Standing for Recovery

Editor's note: This article was updated on April 25, 2017, at 10:01 a.m. to clarify that Turning Point Youth Coordinator, Thomas Bruso, was reading from a letter written by someone else.

BENNINGTON — People gathered on the lawn of the Bennington Town Offices with white candles in hand o commemorate loved ones who lost the battle of addiction.

The candle light memorial "Light the Night for Recovery" was hosted by the Turning Point Center of Bennington County on Saturday. This was the second annual vigil.

Three speakers stood at the podium and gave speeches entailing either their own struggles with addiction or told a story about an individual close to them who died as a result of addiction.

Attendees had a chance to go up to the podium and say a loved one's name to recognize and to remember them. As each person said a name, the town bell rang. The bell rang roughly 14 times throughout the vigil.

Beneath the podium, there laid a sign with the word "hope" filled with flowers. Beneath the sign, the steps of the town offices were filled with candles and small memorials for those who had passed away, placed by the deceased loved ones.

According to Turning Point Director, Ken Sigsbury, in 2015 there were 44 people in the state of Vermont who died from opium related overdoses.

"Last year, 104 people died from prescription drug overdose," Sigsbury said. " according to the previous annual overdose report, the overdose deaths in 2016 were highest in the past decade, in the state of Vermont.

Sigsbury said the number of heroin overdose deaths has doubled from 29 in 2015 to 51 in 2016.

Local poet Bonnie Lynch, recited her poem "Addiction Ship." Each line of the poem described the narrator watching as a loved one was carried away by the ship into the currents of addiction. Before reciting her poem, Lynch told a tale about family members who struggled with addiction and about her own father and step father's struggles.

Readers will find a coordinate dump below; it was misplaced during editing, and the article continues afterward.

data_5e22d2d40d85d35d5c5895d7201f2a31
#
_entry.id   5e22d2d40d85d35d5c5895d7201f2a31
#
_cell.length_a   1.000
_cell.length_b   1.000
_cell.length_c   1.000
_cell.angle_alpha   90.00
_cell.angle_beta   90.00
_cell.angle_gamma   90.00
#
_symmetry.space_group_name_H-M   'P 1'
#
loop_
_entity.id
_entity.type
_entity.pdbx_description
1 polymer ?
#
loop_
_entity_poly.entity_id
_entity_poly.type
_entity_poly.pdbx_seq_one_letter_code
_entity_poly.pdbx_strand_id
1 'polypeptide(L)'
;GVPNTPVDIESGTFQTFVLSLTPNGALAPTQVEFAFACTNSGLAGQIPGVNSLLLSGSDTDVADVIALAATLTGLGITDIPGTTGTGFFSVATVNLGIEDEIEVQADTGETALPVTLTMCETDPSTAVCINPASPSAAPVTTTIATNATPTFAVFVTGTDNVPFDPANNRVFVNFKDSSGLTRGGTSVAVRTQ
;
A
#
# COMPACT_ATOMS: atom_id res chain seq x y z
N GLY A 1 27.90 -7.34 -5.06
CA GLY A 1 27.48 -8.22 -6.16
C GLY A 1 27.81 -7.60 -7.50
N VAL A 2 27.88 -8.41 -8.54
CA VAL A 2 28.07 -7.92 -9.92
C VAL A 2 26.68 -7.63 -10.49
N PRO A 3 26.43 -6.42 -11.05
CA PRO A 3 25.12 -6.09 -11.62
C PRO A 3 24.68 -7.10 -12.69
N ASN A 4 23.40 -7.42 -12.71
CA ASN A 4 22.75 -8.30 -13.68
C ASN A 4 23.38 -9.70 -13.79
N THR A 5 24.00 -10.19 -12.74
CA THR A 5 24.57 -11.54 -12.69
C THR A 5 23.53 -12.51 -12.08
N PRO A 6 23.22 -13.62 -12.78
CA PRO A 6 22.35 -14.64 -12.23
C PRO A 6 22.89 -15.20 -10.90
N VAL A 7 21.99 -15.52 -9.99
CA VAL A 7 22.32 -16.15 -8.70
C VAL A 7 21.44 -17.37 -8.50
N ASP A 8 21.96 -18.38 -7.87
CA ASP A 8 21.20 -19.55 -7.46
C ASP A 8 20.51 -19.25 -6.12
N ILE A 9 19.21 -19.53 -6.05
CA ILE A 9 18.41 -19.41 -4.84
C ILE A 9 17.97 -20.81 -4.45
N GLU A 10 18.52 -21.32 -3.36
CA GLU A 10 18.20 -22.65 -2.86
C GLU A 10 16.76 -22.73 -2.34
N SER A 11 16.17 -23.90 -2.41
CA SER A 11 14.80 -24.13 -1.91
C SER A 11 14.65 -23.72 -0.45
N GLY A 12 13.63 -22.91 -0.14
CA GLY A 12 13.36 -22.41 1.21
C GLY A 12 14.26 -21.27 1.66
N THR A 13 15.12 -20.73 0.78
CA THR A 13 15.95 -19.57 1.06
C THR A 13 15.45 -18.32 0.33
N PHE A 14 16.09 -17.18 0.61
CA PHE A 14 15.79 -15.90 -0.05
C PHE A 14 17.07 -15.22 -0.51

As an addict, her step father would become abusive and the words he spoke during those dark times have stayed with Lynch throughout her entire life. Lynch's biological father, whose location she found out 21 years later, died two days after she rediscovered him.

"In the Bennington community and beyond, so many people are suffering," Lynch said. "The fact that so many people are here this evening together, gathered, with a hopeful spirit and a heavy heart we're so fortunate to have Turning Point."

Turning Point Youth Coordinator, Thomas Bruso, read a letter written by a person struggling with addiction dedicated to their family and friends.

"Though I may have started using drugs by choice, the disease has progressed. I now have no choice but to use them. Please try to understand that I suffer from a disease and that my drug use is not the result of a moral failing or weakness of will. Simply put, I want to stop but cannot."

In the letter, the author described how they wants their loved ones to know their addiction is not their fault - and their efforts to try and get him to stop drugs, while appreciated, hasn't been helping with their recovery. They also wants people to know it is not easy to just quit drugs.

"You wouldn't be angry at me for having cancer or diabetes. The scolding and lecturing are actually counterproductive," reads the letter, "because they make me feel even more ashamed and guilty than I already do. Please realize addiction thrives in shame and guilt though it is hard to understand, I have a disease of addiction. As with any chronic illness, willpower [alone] will not heal me."

Instead of having their loved ones so focused on the author and their road to recovery, they want their loved ones to focus on their own lives. The author believes there is a solution and that they will recover and that there are also organizations where the families of addicted can reach out to get support.

"Thank you for loving me and trying to help me," the author wrote."I look forward to the day when I have regained your trust and support, based on my commitment to recovery. I know it will take time for this to happen, but I finally feel as though I have the courage and strength to beat this disease and start living a life that makes me happy and fulfilled, and we can have many happy family memories to come in the future."

The Turning Point Center is located at 465 Main Street. It offers support for those who are struggling with addictions and to the family of those individuals. For more information call 802-442- 9700 or you can visit their website